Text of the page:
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Interpreting Beth

Many of you know Beth has high functioning autism. Some of you know Beth. A few of you are familiar with Beth’s low tolerance for discomfort of any kind, and the hypochondria that accompanies it.
More than once we’ve played the town’s folk as Beth cried wolf, only to find later the wolf was real – and caught up to her.

When she was a newborn/toddler her way too frequent complaints turned out to be urinary tract infections brought about my a birth defect requiring surgery – and removal of half a kidney.

As she got older, the constant stomach pains turned out to be something we’d later learn was a classic symptom of autism: she didn’t “go” when she needed to go. As a result, she became spectacularly backed up – surprising her doctor with her steel resolve in the face of pain.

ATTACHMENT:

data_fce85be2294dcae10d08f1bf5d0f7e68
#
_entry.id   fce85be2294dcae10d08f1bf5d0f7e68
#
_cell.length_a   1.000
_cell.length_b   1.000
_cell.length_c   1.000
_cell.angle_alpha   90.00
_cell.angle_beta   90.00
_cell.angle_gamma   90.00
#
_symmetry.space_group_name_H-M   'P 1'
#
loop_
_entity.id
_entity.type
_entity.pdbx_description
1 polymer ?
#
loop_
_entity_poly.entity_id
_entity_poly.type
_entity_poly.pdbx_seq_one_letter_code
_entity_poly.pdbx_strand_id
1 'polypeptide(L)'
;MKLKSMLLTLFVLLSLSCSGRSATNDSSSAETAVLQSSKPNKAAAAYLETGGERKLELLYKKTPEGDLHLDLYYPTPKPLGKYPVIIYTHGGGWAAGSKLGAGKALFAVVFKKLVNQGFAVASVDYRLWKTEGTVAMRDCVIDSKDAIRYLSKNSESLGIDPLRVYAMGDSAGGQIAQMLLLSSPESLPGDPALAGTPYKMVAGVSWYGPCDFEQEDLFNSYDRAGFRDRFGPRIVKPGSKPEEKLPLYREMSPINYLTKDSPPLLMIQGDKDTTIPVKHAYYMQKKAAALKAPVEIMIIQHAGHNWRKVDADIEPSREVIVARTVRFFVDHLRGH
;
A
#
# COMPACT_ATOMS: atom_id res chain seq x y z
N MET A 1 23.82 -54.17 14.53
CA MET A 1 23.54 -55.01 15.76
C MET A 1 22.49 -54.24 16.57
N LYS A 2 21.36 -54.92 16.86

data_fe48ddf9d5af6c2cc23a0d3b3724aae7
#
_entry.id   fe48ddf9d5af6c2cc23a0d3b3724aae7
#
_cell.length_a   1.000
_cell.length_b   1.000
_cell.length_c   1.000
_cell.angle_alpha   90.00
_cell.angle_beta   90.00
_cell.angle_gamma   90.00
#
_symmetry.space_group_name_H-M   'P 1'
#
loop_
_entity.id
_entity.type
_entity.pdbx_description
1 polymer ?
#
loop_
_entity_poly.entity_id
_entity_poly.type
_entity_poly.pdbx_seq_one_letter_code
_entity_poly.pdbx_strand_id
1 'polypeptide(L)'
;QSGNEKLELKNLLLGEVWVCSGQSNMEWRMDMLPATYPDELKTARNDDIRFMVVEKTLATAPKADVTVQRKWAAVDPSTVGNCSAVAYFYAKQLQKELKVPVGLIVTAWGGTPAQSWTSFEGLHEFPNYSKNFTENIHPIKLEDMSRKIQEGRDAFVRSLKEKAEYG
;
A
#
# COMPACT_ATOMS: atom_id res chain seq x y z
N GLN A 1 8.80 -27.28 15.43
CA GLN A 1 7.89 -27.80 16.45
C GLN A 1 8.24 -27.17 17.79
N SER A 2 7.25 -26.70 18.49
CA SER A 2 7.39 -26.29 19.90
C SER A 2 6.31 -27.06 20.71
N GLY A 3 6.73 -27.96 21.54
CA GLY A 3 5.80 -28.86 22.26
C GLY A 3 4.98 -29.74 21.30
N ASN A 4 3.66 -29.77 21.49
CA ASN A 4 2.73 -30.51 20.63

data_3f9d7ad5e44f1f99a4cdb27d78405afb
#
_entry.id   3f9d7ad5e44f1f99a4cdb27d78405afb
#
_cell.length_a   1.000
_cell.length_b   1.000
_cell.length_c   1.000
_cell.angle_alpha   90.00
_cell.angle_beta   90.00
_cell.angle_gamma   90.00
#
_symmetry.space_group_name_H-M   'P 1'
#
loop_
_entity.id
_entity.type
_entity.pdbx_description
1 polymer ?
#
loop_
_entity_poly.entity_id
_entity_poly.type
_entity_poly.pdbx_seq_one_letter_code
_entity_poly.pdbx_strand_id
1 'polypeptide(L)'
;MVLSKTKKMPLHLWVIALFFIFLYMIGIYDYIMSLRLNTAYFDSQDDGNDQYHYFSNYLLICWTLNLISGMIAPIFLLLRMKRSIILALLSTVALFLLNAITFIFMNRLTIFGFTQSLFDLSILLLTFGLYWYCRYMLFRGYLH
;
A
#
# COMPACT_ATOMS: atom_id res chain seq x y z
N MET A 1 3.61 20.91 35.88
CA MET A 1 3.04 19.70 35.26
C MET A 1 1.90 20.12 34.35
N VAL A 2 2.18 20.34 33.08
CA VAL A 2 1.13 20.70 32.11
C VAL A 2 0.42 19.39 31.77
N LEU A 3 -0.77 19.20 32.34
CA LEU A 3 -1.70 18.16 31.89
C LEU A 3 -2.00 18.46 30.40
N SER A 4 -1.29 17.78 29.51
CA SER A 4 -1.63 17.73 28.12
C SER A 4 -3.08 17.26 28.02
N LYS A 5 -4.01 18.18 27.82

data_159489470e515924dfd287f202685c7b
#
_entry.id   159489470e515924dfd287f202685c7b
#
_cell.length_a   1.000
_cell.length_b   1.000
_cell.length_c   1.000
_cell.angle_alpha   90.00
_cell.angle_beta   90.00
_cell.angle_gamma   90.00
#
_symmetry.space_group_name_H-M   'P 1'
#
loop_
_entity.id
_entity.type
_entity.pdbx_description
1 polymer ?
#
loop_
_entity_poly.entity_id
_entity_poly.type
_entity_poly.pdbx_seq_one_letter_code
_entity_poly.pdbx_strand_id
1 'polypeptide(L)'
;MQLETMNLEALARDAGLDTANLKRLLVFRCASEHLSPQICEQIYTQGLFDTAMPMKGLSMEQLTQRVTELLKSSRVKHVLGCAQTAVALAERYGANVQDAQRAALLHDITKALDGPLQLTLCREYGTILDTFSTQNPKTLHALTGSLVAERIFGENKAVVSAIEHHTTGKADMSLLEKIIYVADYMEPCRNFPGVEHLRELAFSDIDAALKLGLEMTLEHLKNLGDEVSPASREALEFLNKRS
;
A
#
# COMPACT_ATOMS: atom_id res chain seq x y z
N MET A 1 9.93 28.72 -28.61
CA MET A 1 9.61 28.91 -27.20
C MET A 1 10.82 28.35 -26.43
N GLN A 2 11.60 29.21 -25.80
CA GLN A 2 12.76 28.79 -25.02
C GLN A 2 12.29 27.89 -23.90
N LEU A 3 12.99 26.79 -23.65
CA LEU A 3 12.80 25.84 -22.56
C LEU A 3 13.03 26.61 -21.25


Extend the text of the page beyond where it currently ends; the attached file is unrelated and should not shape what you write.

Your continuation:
It all played out so contradictory, I was completely lost when it came to Beth and illness.

Fast forward to this morning. No I take that back. Fast forward to this year. Beth’s been spending a fair bit of time curled up on the couch in pain. A few specialists gave us their answers, and their advice seemed to work… for a while. We’ve been keeping a closer eye on her diet and exercise. But we still occasionally have mornings like today – Beth impersonating a fetus on the couch.

Sometimes she makes a miraculous recovery and goes to school. Sometimes it doesn’t last and one of us makes the trip to her school to pick her up. Other times we go to the doctor for a quick check and a new piece of advice. Sometimes it’s behavioral advice. Sometimes it’s medical.

This morning Beth was on the couch again. We decided to take her to one of several doctors again.

Are you familiar with the phrase, “one more thing?”

Sometimes there are legitimate reasons for anxiety and depression.

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Give the gift of words.